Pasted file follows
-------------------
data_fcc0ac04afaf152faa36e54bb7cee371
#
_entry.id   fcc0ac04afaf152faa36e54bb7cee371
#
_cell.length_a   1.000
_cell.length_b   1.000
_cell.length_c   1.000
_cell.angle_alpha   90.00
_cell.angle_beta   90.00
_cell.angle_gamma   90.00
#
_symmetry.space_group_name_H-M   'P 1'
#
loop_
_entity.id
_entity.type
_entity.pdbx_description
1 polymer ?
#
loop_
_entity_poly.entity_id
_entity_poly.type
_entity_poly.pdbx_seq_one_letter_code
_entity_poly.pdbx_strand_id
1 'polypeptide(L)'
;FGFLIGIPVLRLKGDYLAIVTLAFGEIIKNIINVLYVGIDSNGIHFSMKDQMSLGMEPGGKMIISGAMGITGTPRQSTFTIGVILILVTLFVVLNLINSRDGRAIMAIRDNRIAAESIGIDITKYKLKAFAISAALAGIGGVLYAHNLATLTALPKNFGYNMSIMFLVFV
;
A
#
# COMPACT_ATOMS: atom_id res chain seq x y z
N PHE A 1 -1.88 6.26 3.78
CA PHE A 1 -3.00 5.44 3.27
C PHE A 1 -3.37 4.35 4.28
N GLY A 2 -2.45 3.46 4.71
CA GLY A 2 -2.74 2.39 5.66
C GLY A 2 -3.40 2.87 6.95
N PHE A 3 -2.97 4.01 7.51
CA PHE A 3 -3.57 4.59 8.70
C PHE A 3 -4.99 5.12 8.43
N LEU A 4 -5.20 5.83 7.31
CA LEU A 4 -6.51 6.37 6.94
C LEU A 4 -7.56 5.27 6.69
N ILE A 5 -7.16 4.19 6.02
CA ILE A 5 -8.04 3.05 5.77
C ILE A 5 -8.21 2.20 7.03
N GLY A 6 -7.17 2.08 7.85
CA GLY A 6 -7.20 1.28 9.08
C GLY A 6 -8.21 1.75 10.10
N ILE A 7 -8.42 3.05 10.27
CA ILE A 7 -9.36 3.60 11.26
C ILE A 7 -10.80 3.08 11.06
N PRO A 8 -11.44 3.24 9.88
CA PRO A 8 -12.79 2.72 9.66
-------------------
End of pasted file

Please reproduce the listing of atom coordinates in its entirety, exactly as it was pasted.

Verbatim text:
data_fcc0ac04afaf152faa36e54bb7cee371
#
_entry.id   fcc0ac04afaf152faa36e54bb7cee371
#
_cell.length_a   1.000
_cell.length_b   1.000
_cell.length_c   1.000
_cell.angle_alpha   90.00
_cell.angle_beta   90.00
_cell.angle_gamma   90.00
#
_symmetry.space_group_name_H-M   'P 1'
#
loop_
_entity.id
_entity.type
_entity.pdbx_description
1 polymer ?
#
loop_
_entity_poly.entity_id
_entity_poly.type
_entity_poly.pdbx_seq_one_letter_code
_entity_poly.pdbx_strand_id
1 'polypeptide(L)'
;FGFLIGIPVLRLKGDYLAIVTLAFGEIIKNIINVLYVGIDSNGIHFSMKDQMSLGMEPGGKMIISGAMGITGTPRQSTFTIGVILILVTLFVVLNLINSRDGRAIMAIRDNRIAAESIGIDITKYKLKAFAISAALAGIGGVLYAHNLATLTALPKNFGYNMSIMFLVFV
;
A
#
# COMPACT_ATOMS: atom_id res chain seq x y z
N PHE A 1 -1.88 6.26 3.78
CA PHE A 1 -3.00 5.44 3.27
C PHE A 1 -3.37 4.35 4.28
N GLY A 2 -2.45 3.46 4.71
CA GLY A 2 -2.74 2.39 5.66
C GLY A 2 -3.40 2.87 6.95
N PHE A 3 -2.97 4.01 7.51
CA PHE A 3 -3.57 4.59 8.70
C PHE A 3 -4.99 5.12 8.43
N LEU A 4 -5.20 5.83 7.31
CA LEU A 4 -6.51 6.37 6.94
C LEU A 4 -7.56 5.27 6.69
N ILE A 5 -7.16 4.19 6.02
CA ILE A 5 -8.04 3.05 5.77
C ILE A 5 -8.21 2.20 7.03
N GLY A 6 -7.17 2.08 7.85
CA GLY A 6 -7.20 1.28 9.08
C GLY A 6 -8.21 1.75 10.10
N ILE A 7 -8.42 3.05 10.27
CA ILE A 7 -9.36 3.60 11.26
C ILE A 7 -10.80 3.08 11.06
N PRO A 8 -11.44 3.24 9.88
CA PRO A 8 -12.79 2.72 9.66